If you are making multi-threaded use of AR,  you want each thread to reserve a connection briefly for only as long as it needs it and return it to the pool for other threads to use.  That’s just standard default good design for multi-threaded use of an exclusive resource, like a db connection, right? If you want to do that, you’ve got to wrap every single area of your code that will end up making AR use a database connection in a `with_connection` block.

This is a pain to begin with, all those `MyModel.with_connection do`s to write. Making things more complicated/confusing, is that it can be difficult to predict what AR calls might require a trip to the database.  You don’t normally have to think about that, and in fact not having to think about that is part of AR’s design.  So you basically have to wrap any code that touches any AR model in a `with_connection` block, as even just accessing an association (or attribute?) might result in a trip to the db.

Worse is what happens if you forget or miss a `with_connection`.  If you invoke some AR code that requires a trip to the db, and forgot to wrap it in a `with_connection`, AR will ‘helpfully’ automatically check out a connection to your thread for you.  But then it’ll never get checked back in, you’ve ‘leaked’ a connection.   Rails 3.2 tries to look for leaked connections and reclaim them on nearly every `checkout`, but this is an expensive thing to do, and master/rails4 doesn’t do it anymore — and in fact takes away any easy way of even identifying leaked connections at all to reclaim them ever. Could be a really big problem.

So this is not a great design in the first place. What are the other options?  Well, as far as I can tell, both DataMapper and Sequel do this different — you aren’t responsible for checking out connections yourself at all, the actual library takes care of it for you, doing the equivalent of a `with_connection` itself under the hood in any code that requires a db connection (including any `with_transaction` type code, that needs to keep the connection checked out for the whole block).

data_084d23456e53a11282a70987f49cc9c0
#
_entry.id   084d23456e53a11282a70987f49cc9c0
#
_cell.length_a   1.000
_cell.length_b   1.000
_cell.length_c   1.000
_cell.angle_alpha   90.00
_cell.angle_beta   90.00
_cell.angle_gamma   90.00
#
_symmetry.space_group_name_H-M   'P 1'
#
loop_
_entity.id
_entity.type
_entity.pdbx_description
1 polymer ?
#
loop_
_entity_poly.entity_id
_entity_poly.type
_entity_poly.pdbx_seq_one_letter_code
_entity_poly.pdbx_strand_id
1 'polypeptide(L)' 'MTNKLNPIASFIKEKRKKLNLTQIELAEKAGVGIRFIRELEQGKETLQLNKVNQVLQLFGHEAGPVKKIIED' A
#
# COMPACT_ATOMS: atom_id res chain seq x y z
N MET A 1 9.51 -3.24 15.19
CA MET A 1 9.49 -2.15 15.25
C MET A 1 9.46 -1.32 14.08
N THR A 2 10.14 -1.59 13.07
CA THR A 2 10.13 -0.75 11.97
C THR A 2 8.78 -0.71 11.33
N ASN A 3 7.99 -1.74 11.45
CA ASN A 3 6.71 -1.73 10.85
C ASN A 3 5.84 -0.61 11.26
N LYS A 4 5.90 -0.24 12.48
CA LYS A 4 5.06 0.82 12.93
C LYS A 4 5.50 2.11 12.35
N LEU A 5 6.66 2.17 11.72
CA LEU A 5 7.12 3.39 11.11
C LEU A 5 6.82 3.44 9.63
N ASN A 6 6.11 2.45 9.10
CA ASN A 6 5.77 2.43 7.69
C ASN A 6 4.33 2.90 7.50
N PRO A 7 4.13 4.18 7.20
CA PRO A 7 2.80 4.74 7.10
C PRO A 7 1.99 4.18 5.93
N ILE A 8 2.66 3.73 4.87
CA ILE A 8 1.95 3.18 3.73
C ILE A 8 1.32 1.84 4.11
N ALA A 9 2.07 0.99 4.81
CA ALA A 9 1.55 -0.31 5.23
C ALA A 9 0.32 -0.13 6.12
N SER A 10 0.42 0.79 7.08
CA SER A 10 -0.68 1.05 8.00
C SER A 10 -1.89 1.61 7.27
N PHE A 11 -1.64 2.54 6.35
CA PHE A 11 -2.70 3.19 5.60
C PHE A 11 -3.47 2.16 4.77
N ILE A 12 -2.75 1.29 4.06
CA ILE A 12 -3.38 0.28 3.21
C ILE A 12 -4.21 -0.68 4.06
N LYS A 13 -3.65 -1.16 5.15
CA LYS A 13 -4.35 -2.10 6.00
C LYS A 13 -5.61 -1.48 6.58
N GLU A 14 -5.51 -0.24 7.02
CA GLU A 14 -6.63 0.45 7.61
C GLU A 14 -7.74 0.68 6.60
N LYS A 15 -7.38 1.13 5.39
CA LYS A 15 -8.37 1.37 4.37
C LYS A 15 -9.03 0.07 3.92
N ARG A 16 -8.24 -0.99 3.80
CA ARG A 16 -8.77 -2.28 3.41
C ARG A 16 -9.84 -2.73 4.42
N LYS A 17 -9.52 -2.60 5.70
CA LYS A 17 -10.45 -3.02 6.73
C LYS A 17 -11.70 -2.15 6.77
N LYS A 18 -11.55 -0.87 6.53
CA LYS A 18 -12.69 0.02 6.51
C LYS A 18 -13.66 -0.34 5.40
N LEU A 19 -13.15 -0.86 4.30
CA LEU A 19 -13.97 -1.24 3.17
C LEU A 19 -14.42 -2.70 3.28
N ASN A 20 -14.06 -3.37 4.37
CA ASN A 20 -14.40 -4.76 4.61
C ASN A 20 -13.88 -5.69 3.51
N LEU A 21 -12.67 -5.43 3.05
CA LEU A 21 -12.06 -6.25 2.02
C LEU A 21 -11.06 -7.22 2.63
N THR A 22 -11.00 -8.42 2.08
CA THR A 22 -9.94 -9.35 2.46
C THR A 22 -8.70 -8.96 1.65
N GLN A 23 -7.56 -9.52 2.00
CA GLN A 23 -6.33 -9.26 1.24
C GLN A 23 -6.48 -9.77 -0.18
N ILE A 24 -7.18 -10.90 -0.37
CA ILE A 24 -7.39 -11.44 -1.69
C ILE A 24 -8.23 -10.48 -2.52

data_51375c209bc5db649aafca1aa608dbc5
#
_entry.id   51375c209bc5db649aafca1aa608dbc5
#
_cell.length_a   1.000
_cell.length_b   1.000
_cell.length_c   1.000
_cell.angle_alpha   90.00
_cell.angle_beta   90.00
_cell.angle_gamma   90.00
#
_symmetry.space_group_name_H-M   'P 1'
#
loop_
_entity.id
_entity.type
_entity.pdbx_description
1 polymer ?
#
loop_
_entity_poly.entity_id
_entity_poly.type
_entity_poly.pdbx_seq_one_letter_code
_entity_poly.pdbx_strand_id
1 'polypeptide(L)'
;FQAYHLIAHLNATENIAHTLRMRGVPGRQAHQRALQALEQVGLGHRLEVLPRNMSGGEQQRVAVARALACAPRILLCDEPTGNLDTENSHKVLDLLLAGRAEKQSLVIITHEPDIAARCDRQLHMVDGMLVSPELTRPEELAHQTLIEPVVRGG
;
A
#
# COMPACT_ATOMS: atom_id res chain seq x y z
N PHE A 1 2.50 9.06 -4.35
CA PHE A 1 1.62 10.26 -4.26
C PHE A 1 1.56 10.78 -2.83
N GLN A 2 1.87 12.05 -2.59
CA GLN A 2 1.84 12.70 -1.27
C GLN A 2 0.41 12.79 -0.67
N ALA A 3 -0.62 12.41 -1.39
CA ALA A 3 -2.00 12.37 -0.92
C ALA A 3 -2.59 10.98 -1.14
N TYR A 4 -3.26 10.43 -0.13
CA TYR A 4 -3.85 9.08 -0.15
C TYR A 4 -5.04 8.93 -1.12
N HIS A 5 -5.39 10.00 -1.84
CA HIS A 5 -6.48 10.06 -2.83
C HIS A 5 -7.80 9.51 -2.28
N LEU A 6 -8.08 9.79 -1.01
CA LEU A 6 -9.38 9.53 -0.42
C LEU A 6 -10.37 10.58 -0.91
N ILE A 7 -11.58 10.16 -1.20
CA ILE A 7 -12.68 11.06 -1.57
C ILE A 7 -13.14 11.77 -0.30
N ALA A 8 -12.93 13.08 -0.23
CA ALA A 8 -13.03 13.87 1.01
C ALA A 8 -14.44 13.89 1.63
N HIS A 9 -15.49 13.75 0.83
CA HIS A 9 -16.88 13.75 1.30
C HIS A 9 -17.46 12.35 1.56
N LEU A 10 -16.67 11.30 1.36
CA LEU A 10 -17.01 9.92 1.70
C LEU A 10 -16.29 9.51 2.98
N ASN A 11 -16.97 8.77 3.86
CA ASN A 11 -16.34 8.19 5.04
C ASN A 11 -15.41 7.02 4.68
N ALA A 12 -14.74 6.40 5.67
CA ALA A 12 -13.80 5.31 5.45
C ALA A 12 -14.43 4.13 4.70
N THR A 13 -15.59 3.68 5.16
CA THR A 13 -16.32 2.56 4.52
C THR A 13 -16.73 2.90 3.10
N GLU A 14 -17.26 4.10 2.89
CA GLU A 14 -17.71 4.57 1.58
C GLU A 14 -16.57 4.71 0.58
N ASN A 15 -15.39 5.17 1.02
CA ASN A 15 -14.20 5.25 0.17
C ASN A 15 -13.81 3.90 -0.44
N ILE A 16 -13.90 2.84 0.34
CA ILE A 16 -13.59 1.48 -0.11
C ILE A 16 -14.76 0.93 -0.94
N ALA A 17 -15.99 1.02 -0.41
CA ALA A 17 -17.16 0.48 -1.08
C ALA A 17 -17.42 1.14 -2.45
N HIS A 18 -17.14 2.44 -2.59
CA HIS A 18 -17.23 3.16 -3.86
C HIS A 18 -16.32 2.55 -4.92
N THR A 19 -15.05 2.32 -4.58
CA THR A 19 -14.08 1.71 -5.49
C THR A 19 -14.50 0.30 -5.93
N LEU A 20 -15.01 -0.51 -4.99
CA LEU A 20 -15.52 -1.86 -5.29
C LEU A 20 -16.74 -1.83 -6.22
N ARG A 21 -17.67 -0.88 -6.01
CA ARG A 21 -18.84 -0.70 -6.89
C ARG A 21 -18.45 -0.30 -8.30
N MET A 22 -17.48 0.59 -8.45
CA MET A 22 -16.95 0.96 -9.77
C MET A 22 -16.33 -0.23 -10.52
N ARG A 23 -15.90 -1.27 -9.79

This makes things a lot more reasonable.  It also makes things somewhat more expensive, more mutex action going on under the hood on a very fine-grained (and thus potentially high-volume) level.  But it’s really the only reasonable way to do things, it’s a neccesary cost for multi-threaded use.  At least one of those frameworks (I forget, DataMapper or Sequel, maybe Sequel?) I recall seeing it lets you tell it you won’t be using more than thread, and then it doens’t bother with all it’s mutexes to give you better performance.

So if you’re just starting a project that’s going to need multi-threading and databases, I’d recommend investigating DataMapper or Sequel as an alternative to ActiveRecord. No doubt they’ll each have their own bugs and things you wish had been designed differently too though, it’s always a trade off. But if I were starting a new project I knew had need of serious multi-threading, I’d definitely be considering it. (My existing complex project is probably stuck with AR for a while).

Could AR itself be modifed to use that approach, doing `with_connection` under the hood itself every time it uses a database connection, instead of making the client code do it?  Certainly, in theory, without even making any significant architectural changes to AR. You’ve just got to find every place in AR that uses a db connection and wrap it in a `with_connection`. (including `transaction`).  The code the end-developer writes would only need to do `with_connection` itself manually if you actually wanted to deal with a raw Connection object yourself.